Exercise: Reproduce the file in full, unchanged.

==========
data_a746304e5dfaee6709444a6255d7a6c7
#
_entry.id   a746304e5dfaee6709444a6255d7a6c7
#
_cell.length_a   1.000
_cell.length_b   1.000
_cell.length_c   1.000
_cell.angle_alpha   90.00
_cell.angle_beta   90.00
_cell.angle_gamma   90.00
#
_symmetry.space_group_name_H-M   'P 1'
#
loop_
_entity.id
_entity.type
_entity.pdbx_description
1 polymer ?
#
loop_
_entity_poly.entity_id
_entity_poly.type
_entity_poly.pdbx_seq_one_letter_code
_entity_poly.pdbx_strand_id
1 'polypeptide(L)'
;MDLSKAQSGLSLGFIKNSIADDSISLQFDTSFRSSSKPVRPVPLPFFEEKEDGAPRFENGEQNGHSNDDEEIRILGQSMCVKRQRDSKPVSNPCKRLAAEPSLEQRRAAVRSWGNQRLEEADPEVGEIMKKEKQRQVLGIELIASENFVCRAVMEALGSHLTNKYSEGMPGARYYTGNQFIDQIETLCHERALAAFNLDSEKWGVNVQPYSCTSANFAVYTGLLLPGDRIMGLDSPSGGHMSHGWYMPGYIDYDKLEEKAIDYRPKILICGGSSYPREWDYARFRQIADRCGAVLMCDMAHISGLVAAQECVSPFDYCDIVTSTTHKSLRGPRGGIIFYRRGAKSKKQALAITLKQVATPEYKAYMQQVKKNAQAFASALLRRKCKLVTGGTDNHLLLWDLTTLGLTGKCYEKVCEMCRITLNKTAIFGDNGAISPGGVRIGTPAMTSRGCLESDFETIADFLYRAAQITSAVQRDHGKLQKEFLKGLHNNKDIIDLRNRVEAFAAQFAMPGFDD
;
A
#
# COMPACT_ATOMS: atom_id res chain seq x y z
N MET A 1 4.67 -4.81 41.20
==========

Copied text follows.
data_a746304e5dfaee6709444a6255d7a6c7
#
_entry.id   a746304e5dfaee6709444a6255d7a6c7
#
_cell.length_a   1.000
_cell.length_b   1.000
_cell.length_c   1.000
_cell.angle_alpha   90.00
_cell.angle_beta   90.00
_cell.angle_gamma   90.00
#
_symmetry.space_group_name_H-M   'P 1'
#
loop_
_entity.id
_entity.type
_entity.pdbx_description
1 polymer ?
#
loop_
_entity_poly.entity_id
_entity_poly.type
_entity_poly.pdbx_seq_one_letter_code
_entity_poly.pdbx_strand_id
1 'polypeptide(L)'
;MDLSKAQSGLSLGFIKNSIADDSISLQFDTSFRSSSKPVRPVPLPFFEEKEDGAPRFENGEQNGHSNDDEEIRILGQSMCVKRQRDSKPVSNPCKRLAAEPSLEQRRAAVRSWGNQRLEEADPEVGEIMKKEKQRQVLGIELIASENFVCRAVMEALGSHLTNKYSEGMPGARYYTGNQFIDQIETLCHERALAAFNLDSEKWGVNVQPYSCTSANFAVYTGLLLPGDRIMGLDSPSGGHMSHGWYMPGYIDYDKLEEKAIDYRPKILICGGSSYPREWDYARFRQIADRCGAVLMCDMAHISGLVAAQECVSPFDYCDIVTSTTHKSLRGPRGGIIFYRRGAKSKKQALAITLKQVATPEYKAYMQQVKKNAQAFASALLRRKCKLVTGGTDNHLLLWDLTTLGLTGKCYEKVCEMCRITLNKTAIFGDNGAISPGGVRIGTPAMTSRGCLESDFETIADFLYRAAQITSAVQRDHGKLQKEFLKGLHNNKDIIDLRNRVEAFAAQFAMPGFDD
;
A
#
# COMPACT_ATOMS: atom_id res chain seq x y z
N MET A 1 4.67 -4.81 41.20